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Updated 10 February 2016

10 common health warnings you should not ignore

There may be more to your random bouts of tiredness than you think; it could be your body's way of alerting you to underlying health issues.

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A July 2015 survey by a pharma group showed that a whopping 80% of South Africans carry on as normal and even go to work when they are sick.

Health24's CyberDoc, Dr Heidi van Deventer agrees saying that many patients only turn to their doctors when something serious has gone wrong, or when they feel really ill.

"Many ignore subtle symptoms year in and year out, but going to the doctor earlier could have caught the underlying disease and treated it right away. Early treatment often leads to better outcomes," she says.

Ask CyberDoc your pressing health questions

CyberDoc's 10 most commonly ignored symptoms:

1. Your urine is dark yellow/orange/brown in colour: Your kidneys may be in danger.

What to do? Bear in mind that vitamins or certain other medications can cause your urine to become dark in colour. Drink lots of water, and if the urine colour does not improve, rather have a urine dipstick test done. These can be done at major pharmacies or at your GP. The test will indicate if you are at risk of kidney disease.
 
2. You’re tired all the time: Your thyroid may be a problem or you could have anaemia.

What to do? If you don't see any improvement after getting enough sleep and taking your vitamins, you need to head to your GP for a blood test to check for thyroid problems or anaemia.

3. Your sclera (the white part of your eyes) are yellow: This may be an indication of hepatitis or liver problems.

What to do? If you notice that you have yellow eyes, even if you don't experience any other symptoms, it's a good idea to have blood tests done to check your liver function. This can be done by your GP.

4. You get headaches (mild or severe) or blurry/double vision: This could be a sign of high blood pressure (BP).

What to do? You can have your BP checked at any pharmacy. If the reading is more than 140/90 on two separate occasions, you need to see a doctor.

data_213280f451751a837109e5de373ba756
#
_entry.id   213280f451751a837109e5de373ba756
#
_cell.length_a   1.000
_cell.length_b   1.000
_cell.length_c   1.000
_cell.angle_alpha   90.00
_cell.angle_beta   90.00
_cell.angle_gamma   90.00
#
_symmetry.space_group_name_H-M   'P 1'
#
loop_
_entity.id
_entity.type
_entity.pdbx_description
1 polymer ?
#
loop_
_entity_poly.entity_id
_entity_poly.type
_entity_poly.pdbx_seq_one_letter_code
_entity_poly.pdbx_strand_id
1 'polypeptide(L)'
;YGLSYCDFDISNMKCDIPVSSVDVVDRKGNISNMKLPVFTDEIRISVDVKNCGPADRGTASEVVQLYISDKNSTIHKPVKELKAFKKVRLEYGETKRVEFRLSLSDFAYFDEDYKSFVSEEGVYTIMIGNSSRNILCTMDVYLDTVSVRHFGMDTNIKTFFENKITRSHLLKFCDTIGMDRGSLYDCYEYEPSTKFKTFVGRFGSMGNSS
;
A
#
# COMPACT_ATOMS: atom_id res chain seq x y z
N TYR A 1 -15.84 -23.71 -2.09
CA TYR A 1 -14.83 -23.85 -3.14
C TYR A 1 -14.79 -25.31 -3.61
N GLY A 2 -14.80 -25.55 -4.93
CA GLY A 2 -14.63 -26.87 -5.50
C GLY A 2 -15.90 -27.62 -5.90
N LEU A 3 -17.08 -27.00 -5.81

5. Your skin is dry, blemished or breaking out: This is another sign of an underactive thyroid. It could also be an indication of a vitamin C or zinc deficiency. It could also be caused by a hormonal imbalance.

What to do? Try taking vitamin C and zinc supplements for at least two to three months, but if you have a history of thyroid or hormone problems, rather have a blood test done at the doctor.

6. Your lips are cracked: This is also a sign of a vitamin C and zinc and/or magnesium deficiency.

What to do? Take a supplement with vitamin C, zinc and/or magnesium for at least two to three months.

7. You feel hungry and thirsty often and you also go to the loo often: These symptoms could indicate that you are at risk of diabetes.

What to do? Have your glucose tested. This can be done at home if you or a family member have a glucose testing device. It can also be done at the pharmacy. It is best to do this test in the morning before you've eaten. If it is higher than 7 on two separate occasions, you need to visit your doctor for a glucose tolerance test.

8. Your stool is very dark and smells unusually bad: This could be a sign of bleeding in the stomach or a stomach ulcer. If your stool is very light or white in colour, it could be your gall bladder or you could have liver problems.

What to do? Go to the doctor for urine and blood tests.

9. You're unexpectedly gaining or losing weight: If you're gaining weight, you could be suffering from an underactive thyroid or hormonal imbalance. If you're losing weight, you could have an overactive thyroid, cancer, TB or diabetes.

What to do? The best way to confirm the cause of sudden weight gain or weight loss is to have blood tests done at your GP.

10. Your feet are swollen and you experience sudden lethargy, anxiety, palpitations or chest pain: Your heart might be at risk.

What to do? Have a cholesterol, glucose and blood pressure test done at a pharmacy. If the results are concerning, visit your doctor.

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